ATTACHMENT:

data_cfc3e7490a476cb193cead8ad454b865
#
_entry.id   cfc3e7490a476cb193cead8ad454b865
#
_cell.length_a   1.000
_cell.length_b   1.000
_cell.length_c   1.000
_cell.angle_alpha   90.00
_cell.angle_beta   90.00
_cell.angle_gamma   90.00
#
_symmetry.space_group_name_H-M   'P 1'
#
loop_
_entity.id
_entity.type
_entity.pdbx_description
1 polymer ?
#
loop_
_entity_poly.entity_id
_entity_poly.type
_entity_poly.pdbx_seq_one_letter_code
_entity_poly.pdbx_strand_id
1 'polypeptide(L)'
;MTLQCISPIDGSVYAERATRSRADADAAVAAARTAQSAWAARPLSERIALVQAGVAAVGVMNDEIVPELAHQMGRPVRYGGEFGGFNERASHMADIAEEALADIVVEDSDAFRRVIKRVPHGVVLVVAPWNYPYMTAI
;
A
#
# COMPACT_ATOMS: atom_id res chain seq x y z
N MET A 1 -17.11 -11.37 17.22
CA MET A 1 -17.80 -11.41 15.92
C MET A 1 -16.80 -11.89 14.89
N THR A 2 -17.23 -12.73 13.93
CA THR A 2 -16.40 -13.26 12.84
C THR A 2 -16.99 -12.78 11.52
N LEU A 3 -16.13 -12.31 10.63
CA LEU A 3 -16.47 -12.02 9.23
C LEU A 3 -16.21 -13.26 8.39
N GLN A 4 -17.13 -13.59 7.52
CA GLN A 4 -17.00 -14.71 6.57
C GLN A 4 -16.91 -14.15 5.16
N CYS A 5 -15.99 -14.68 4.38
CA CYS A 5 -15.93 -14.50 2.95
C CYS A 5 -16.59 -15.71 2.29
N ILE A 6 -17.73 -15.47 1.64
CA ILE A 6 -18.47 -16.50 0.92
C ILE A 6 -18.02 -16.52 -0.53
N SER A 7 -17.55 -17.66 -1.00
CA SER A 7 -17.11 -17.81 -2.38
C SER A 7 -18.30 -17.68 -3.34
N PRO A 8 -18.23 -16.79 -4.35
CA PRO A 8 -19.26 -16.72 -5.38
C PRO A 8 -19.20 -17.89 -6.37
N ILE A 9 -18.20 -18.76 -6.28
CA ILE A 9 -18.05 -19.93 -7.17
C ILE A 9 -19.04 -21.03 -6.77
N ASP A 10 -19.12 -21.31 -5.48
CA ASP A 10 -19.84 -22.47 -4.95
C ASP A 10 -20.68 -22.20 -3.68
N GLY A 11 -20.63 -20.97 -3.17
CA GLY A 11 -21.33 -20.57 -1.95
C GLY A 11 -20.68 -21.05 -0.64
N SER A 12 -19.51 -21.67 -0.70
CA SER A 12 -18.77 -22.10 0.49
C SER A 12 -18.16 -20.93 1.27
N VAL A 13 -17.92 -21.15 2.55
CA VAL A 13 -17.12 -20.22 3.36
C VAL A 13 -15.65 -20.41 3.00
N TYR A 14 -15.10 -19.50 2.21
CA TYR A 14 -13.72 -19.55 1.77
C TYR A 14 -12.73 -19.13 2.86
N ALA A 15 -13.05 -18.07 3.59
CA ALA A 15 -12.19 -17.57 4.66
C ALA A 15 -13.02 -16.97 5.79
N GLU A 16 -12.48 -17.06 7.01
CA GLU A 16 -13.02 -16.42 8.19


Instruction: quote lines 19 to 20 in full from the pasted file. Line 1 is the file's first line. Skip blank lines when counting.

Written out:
#
loop_